--
Lack of Preparation on YOUR Part does NOT Constitute an Emergency on Mine!

boaterbob
Premium
join:2005-08-01
Moncks Corner, SC
Some 'comments' from a non-technical, non-qualified plain ole everyday person:
How high are the ceilings? We have 12 ft high ceilings in all areas except the bed rooms and baths - the bedrooms are too warm at night. The thermostat is on the living room wall and is set to 72 yet the rooms with the high ceilings feel cold. Yet if I get on a step ladder to change a ceiling lamp I begin to sweat because the heat rises, so, we have the ceiling fans set to 'reverse' to mix the high up warm air with the lower colder air in the rooms - doesn't help much IMO. We do have a ventless gas log fireplace that produce humidity when turned on - this is great except then the thermostat feels the heat and does not turn the heat on thus all the other rooms in the house get colder as no heat is coming thru the vents. Leaving the HAVC fans on all the time helps some.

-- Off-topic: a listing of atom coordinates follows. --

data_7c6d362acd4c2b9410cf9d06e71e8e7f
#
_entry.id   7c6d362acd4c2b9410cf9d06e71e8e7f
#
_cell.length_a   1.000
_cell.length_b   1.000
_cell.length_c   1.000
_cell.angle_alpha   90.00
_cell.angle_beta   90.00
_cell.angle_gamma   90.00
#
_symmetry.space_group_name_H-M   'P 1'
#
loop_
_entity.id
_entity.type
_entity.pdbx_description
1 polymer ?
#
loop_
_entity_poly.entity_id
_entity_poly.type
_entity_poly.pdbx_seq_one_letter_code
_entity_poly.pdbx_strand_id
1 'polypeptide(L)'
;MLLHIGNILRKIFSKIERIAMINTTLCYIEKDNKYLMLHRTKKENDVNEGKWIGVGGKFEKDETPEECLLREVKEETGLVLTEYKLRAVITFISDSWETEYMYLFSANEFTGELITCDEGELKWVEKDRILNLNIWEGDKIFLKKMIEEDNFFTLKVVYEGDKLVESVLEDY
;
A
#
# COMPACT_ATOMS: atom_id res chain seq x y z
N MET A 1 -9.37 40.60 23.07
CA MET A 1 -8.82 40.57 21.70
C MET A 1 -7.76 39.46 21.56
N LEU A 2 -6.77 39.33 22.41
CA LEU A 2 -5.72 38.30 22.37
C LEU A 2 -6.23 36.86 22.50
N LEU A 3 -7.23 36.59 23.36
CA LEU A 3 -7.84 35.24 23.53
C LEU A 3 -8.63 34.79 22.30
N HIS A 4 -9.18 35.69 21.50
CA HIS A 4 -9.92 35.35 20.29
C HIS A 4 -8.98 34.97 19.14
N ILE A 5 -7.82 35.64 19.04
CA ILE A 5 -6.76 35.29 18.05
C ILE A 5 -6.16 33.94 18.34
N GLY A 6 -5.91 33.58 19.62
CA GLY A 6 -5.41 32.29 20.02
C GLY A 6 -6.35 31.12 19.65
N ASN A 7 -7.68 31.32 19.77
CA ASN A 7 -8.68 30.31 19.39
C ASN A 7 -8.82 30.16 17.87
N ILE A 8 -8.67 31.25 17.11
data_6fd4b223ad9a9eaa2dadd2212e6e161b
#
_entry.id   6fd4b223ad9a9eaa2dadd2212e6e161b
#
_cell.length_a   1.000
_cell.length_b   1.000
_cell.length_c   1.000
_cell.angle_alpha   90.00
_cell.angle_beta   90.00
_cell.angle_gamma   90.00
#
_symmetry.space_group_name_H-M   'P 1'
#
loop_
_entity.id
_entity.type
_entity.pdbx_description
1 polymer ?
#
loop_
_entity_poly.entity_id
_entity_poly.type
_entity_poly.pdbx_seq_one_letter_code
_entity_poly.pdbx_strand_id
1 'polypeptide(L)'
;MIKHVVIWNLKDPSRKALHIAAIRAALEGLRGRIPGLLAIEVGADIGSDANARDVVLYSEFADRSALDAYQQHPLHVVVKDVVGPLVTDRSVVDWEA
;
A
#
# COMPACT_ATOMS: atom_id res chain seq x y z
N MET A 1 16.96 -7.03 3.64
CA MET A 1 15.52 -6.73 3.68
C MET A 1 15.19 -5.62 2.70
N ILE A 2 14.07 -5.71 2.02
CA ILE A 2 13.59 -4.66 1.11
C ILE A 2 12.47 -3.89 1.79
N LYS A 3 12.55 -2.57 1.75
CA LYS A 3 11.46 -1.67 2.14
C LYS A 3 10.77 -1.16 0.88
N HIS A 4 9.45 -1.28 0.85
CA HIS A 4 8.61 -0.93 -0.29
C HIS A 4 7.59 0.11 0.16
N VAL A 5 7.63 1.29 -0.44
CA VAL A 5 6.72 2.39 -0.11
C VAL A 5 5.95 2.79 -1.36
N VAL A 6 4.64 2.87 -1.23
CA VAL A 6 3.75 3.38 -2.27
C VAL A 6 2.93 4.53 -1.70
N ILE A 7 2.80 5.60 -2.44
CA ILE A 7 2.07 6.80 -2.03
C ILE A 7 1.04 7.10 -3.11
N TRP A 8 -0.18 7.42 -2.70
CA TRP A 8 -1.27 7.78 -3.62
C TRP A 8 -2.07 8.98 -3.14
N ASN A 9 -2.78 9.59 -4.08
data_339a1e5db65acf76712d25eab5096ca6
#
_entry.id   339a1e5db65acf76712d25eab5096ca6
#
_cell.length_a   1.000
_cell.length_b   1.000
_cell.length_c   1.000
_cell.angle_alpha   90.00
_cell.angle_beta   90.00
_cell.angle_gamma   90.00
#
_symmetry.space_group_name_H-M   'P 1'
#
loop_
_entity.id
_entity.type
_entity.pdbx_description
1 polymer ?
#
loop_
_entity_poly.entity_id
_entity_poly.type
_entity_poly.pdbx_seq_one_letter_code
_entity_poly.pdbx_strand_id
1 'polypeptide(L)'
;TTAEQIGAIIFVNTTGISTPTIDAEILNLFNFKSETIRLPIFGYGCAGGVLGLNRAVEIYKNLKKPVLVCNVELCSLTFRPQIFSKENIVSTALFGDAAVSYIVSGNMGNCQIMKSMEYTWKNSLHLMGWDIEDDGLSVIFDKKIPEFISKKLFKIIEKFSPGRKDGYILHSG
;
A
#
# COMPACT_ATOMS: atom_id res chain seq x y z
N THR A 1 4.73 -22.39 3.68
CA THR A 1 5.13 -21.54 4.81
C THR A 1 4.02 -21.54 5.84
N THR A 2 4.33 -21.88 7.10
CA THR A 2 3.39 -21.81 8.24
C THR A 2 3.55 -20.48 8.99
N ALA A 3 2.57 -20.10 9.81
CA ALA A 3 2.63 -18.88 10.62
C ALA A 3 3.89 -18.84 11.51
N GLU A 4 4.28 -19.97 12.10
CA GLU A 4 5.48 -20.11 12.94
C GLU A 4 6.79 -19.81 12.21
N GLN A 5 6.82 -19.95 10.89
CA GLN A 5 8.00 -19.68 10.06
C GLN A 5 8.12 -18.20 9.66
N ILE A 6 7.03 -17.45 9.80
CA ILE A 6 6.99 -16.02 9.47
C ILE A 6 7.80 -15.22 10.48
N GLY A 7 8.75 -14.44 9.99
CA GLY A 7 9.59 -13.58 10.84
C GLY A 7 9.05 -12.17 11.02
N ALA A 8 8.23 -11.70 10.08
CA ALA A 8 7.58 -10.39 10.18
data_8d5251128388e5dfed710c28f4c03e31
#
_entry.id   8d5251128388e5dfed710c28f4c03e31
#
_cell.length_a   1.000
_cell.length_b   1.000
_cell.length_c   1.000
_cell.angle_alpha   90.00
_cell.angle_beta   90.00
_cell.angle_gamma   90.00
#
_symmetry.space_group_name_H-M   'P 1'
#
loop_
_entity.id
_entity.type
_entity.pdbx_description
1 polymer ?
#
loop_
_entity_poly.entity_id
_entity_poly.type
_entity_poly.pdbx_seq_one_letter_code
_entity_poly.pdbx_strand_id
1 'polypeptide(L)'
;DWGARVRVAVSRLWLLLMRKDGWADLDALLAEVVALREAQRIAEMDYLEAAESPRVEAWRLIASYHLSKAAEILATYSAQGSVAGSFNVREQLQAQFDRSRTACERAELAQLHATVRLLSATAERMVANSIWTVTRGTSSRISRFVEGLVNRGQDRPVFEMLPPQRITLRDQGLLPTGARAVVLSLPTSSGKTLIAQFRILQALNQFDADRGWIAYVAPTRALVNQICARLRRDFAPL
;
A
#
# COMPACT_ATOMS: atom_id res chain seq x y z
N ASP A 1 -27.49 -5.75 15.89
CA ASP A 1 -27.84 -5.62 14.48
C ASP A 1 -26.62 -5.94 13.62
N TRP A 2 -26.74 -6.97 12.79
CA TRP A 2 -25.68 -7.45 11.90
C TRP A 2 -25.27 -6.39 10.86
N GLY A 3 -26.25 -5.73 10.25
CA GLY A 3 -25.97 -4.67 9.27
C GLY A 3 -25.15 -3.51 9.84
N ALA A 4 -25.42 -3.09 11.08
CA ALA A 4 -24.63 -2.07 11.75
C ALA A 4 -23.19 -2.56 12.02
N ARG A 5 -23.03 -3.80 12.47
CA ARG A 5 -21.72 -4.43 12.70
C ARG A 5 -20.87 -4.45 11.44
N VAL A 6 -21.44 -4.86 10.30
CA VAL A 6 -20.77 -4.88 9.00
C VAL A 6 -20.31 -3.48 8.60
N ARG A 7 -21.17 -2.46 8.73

So I have no explanation, nor any suggestions - well, maybe invite your girlfriend over more often, or do calisthenics (that generates body heat). or 'think warm' - however you do that!


beck
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join:2002-01-29
On The Road
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reply to themagicone
Get a nice micro-plush throw or blanket and put it over your shoulders. Those things keep the heat in! Might feel weird, but they work well. Remember...NICE MICRO-PLUSH, not some cheap crap.
--
Some people are like slinkies - not really good for much.